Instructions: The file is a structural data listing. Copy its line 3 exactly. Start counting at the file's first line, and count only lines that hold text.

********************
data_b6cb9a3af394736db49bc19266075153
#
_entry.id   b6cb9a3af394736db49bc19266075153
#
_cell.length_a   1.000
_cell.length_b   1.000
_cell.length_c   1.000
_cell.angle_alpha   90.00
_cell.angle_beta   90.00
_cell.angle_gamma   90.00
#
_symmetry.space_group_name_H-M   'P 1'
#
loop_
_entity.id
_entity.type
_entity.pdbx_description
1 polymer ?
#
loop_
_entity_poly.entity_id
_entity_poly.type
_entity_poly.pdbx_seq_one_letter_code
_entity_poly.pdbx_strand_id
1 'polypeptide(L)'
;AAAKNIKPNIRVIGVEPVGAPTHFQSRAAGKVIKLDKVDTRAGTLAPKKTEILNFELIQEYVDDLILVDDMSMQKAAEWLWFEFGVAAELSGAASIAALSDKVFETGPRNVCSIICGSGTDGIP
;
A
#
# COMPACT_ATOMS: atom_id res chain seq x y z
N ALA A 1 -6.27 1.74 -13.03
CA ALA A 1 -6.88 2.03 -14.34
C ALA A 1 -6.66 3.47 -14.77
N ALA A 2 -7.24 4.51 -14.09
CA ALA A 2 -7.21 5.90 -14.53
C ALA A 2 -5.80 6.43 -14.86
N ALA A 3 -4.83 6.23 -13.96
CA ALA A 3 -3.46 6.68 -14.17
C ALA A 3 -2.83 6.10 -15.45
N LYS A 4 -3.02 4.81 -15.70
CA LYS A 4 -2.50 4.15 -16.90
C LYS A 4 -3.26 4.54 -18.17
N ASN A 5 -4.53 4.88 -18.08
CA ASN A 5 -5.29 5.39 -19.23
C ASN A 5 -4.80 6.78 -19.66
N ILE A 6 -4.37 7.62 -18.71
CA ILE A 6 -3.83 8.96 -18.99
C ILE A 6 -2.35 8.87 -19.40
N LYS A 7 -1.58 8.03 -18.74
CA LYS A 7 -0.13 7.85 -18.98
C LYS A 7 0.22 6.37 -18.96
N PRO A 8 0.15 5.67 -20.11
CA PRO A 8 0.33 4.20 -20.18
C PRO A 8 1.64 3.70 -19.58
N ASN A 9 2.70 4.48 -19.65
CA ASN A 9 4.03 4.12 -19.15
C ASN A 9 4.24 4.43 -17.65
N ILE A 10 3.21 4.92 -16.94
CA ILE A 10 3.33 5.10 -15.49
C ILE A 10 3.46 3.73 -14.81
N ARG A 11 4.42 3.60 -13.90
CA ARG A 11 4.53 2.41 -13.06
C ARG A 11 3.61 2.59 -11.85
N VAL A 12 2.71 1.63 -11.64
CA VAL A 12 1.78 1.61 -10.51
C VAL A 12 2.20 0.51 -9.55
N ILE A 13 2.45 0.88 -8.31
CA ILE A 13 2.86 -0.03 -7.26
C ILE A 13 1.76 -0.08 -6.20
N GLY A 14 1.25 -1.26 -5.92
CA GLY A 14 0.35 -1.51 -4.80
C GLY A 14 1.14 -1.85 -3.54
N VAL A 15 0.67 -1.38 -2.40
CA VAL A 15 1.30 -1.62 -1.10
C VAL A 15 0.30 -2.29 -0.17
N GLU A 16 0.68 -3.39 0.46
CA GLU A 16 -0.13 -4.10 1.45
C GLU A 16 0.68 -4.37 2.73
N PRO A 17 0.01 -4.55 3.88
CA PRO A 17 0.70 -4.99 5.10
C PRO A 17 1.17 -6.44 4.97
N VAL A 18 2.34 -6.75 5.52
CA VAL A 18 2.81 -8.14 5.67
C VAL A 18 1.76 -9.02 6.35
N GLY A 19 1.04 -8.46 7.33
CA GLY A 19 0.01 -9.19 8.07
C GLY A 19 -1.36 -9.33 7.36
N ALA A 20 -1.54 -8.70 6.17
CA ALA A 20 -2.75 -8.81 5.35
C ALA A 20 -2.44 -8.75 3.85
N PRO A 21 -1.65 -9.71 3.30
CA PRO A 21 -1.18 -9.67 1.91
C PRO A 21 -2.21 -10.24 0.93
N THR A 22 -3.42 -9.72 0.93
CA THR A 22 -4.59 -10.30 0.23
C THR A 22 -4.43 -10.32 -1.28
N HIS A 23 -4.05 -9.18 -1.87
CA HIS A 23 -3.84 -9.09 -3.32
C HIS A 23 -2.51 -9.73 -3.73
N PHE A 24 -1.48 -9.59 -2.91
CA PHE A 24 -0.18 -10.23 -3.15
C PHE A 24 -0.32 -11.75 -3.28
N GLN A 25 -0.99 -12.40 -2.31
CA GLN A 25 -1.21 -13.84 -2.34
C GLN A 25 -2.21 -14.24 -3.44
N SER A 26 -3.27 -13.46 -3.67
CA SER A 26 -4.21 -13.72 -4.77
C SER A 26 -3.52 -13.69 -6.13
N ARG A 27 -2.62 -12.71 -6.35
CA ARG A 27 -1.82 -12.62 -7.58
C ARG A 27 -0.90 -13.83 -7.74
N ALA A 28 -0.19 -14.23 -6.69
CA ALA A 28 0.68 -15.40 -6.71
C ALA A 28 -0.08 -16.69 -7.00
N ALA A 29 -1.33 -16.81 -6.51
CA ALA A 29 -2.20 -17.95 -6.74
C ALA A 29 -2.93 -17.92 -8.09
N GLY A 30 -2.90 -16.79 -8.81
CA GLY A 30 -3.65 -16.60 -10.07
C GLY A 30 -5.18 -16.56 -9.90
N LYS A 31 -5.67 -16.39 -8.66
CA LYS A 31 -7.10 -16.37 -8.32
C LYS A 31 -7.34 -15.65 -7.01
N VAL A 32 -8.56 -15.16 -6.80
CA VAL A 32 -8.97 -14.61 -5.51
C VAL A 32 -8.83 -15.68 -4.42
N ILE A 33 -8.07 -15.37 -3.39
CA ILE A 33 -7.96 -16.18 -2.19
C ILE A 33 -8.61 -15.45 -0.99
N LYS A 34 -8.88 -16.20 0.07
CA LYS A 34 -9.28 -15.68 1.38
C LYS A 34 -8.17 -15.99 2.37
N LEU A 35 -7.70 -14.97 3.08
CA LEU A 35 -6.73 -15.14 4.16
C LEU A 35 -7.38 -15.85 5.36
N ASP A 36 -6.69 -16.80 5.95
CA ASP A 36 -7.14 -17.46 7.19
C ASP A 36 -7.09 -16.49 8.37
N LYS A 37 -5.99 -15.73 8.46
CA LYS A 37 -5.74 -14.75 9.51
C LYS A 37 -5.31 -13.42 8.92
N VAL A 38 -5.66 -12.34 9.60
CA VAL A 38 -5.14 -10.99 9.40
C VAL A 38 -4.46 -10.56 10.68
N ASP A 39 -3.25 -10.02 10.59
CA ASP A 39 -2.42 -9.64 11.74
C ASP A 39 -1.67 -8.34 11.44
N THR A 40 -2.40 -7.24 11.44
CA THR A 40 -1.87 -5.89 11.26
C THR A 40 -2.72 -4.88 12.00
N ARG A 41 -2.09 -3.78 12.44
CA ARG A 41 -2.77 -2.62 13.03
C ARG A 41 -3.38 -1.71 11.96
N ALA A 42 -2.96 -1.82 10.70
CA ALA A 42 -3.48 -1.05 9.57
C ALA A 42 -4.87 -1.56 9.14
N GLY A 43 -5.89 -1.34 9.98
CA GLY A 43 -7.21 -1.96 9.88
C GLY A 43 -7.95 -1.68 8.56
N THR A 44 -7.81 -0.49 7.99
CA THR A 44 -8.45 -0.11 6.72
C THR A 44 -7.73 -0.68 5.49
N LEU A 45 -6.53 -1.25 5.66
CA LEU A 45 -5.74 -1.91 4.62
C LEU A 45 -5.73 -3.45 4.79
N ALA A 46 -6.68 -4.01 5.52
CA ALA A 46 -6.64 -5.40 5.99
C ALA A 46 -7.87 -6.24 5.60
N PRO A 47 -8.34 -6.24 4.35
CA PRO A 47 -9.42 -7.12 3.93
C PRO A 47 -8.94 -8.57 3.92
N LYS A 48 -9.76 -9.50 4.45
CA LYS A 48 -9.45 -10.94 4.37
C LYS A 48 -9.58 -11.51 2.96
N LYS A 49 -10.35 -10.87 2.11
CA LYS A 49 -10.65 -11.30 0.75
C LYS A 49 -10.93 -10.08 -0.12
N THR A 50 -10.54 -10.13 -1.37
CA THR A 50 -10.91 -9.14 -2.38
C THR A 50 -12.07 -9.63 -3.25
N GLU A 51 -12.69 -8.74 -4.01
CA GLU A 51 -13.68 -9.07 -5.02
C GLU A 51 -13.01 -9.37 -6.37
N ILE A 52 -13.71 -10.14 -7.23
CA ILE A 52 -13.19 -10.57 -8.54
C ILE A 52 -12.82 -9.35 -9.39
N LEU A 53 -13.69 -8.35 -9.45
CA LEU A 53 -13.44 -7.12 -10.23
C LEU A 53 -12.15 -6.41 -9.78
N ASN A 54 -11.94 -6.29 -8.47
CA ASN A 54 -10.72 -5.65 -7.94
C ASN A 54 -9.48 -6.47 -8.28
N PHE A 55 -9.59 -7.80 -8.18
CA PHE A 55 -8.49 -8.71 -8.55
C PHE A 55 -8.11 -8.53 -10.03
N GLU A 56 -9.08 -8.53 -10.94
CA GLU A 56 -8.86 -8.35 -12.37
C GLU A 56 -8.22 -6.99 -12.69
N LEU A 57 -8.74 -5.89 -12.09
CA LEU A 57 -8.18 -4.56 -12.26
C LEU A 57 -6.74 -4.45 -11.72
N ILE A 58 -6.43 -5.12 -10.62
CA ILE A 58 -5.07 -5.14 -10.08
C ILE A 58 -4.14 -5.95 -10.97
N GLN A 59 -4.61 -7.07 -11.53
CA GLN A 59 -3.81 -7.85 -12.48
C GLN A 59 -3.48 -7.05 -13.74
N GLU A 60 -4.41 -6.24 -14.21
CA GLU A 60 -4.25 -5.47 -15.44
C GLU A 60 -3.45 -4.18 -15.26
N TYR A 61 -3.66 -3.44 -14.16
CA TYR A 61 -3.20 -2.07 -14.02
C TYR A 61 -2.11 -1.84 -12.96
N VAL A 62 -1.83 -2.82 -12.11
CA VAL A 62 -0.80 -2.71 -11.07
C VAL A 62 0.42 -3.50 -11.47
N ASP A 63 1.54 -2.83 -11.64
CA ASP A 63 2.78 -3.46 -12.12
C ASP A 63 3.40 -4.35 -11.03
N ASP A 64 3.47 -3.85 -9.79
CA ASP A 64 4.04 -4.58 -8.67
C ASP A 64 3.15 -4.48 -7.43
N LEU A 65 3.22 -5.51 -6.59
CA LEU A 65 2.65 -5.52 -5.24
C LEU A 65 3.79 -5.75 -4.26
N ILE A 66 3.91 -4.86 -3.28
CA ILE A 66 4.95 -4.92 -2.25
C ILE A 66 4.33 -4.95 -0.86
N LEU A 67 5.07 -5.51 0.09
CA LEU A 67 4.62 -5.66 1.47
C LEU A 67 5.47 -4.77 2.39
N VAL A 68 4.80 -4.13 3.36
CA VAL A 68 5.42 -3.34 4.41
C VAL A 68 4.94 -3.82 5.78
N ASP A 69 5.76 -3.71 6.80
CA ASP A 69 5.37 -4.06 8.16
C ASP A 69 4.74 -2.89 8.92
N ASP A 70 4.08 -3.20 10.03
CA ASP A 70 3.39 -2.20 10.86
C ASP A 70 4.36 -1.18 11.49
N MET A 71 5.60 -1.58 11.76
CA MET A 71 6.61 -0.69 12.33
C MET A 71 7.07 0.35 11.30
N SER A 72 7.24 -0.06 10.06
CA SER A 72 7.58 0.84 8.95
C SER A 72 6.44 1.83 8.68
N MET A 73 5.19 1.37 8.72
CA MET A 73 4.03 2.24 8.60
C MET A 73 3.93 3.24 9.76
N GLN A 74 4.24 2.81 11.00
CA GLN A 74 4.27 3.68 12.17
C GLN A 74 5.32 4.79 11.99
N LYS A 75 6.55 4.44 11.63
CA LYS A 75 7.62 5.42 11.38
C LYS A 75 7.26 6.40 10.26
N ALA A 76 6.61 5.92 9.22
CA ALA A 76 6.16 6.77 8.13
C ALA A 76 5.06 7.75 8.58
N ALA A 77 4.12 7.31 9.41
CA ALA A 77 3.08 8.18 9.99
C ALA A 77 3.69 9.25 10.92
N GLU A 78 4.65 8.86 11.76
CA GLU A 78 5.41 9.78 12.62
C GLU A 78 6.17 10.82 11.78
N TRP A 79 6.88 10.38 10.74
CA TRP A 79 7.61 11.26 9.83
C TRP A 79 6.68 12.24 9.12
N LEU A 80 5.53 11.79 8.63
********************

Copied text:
_entry.id   b6cb9a3af394736db49bc19266075153